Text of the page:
“We had a great relationship for a while and it worked very well, and then kind of…situations change and you have to move on. Imothep took me to levels I hadn’t been at – jumping in Aachen and on the team in Dublin, the things I dreamed of!”

Darragh Kenny and Imothep at the 2014 World Equestrian Games in Normandy, France \ Nigel Goddard

Then along came Sans Soucis Z who helped him achieve one of his three lifelong goals when part of the winning Aga Khan team in 2015. But soon after, he too was gone to another rider.

How does he deal with the bad days? “You know, I went through a period of time a few years ago where I was having a really difficult time with everything that was going on in my life. I had horses but I didn’t really have horses and I was struggling with it. I was struggling with the direction everything was going, I had a hard time of it,” he explained seriously, sitting back on the kitchen chair and thinking long and hard.

“When I was young I had a very good friend of mine die, and then I kind of felt like you have to just ‘live life’ and everything like that. Then I had a really rough end of one year and one of my business partners and very good friends, Andreas Rodriguez, was killed in a car crash and it just made me realise that, you know, you have to achieve something with your life, you have do something. It is not just about going out and enjoying it unless you’re not achieving something.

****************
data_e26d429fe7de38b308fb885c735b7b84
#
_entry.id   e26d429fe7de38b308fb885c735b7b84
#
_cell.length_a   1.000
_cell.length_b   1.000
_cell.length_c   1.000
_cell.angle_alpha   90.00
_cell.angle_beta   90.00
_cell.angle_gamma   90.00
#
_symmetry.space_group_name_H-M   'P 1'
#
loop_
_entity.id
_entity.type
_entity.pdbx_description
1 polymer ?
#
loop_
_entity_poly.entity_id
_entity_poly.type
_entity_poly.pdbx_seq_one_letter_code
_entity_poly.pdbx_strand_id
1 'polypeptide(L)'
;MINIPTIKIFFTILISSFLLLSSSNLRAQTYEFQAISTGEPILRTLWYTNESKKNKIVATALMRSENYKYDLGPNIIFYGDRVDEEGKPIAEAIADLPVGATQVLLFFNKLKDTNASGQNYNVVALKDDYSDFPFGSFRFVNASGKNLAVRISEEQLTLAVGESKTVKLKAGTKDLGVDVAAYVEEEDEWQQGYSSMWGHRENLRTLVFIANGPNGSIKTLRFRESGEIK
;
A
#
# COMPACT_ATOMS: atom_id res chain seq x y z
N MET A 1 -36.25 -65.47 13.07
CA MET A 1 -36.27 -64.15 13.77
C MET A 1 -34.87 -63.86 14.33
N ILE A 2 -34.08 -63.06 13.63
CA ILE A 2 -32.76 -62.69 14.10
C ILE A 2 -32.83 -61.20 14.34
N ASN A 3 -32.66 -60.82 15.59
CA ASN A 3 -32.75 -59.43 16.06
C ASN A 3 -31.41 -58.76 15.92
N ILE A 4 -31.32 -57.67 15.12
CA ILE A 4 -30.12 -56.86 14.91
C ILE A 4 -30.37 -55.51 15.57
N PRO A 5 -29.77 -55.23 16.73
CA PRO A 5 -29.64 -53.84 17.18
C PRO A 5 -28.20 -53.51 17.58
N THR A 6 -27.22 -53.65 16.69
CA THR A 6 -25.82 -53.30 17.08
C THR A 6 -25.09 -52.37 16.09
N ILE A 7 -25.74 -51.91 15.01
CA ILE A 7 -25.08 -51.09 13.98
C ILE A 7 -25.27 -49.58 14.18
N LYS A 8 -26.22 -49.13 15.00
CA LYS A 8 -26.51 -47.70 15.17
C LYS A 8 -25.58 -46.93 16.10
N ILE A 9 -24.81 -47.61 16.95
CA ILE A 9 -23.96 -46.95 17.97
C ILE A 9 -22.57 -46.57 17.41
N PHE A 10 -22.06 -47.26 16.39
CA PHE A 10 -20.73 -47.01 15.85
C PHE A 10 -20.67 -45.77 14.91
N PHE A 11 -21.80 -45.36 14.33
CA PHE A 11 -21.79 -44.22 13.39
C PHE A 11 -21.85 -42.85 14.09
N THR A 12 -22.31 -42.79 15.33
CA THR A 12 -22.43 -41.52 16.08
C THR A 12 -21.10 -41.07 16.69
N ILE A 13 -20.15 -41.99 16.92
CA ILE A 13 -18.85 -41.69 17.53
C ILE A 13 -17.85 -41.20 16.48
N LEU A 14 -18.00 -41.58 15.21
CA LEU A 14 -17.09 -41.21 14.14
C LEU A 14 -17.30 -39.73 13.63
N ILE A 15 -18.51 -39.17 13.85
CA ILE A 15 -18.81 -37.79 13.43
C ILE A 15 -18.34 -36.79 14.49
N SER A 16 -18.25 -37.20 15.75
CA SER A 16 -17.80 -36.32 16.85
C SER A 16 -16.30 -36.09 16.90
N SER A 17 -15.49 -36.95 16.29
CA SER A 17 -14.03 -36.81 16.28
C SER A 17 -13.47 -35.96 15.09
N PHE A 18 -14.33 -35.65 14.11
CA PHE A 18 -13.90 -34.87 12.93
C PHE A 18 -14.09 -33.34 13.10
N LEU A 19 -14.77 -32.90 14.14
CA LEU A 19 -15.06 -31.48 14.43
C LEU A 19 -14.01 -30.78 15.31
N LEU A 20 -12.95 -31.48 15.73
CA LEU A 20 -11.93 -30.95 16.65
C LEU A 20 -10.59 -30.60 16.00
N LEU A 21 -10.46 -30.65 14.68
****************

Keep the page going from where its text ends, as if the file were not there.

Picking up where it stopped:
“It made me really open my eyes and think ‘you’re being a complete idiot and you’re not thinking about anything’.

"You really need to figure out what you’re going to do with your life and what you want from your life, how you are going to make it happen.

“And I think that was a huge turning point for me in my career and my personal life, that moment definitely changed my life fully. And now, yeah for sure I get upset when I have a bad round and I want it to go better but I just realised that I need to keep working for the next day,” he said with a passion that he hadn’t previously expressed.

Postive

His attitude is now totally positive and he keeps bouncing back after each knock back. “You know I think … one thing that is good about me now is I always have a long-term outlook on everything, whether it’s with owners, horses, whatever…I think ‘I want to make this last as long as I possibly can’.

“McLain (Ward) always talks about how the best riders in the world aren’t just the riders that can win on one horse but that can win on numerous different horses and stay at the top level for a very very long time, and that is what I want to do. I don’t want to be somebody who in two years’ time nobody has ever heard of again. I want to be at the high level for years and years and be competitive.

“I have some incredible owners and a few incredible clients right now. We have 25 horses who are under eight years old, we are always thinking about the next group of horses, the next day, the next year and the next championships.

“It’s not just about this year, and of course the Europeans is extremely important to us and it needs to happen and go well, but you also need to think about the future.”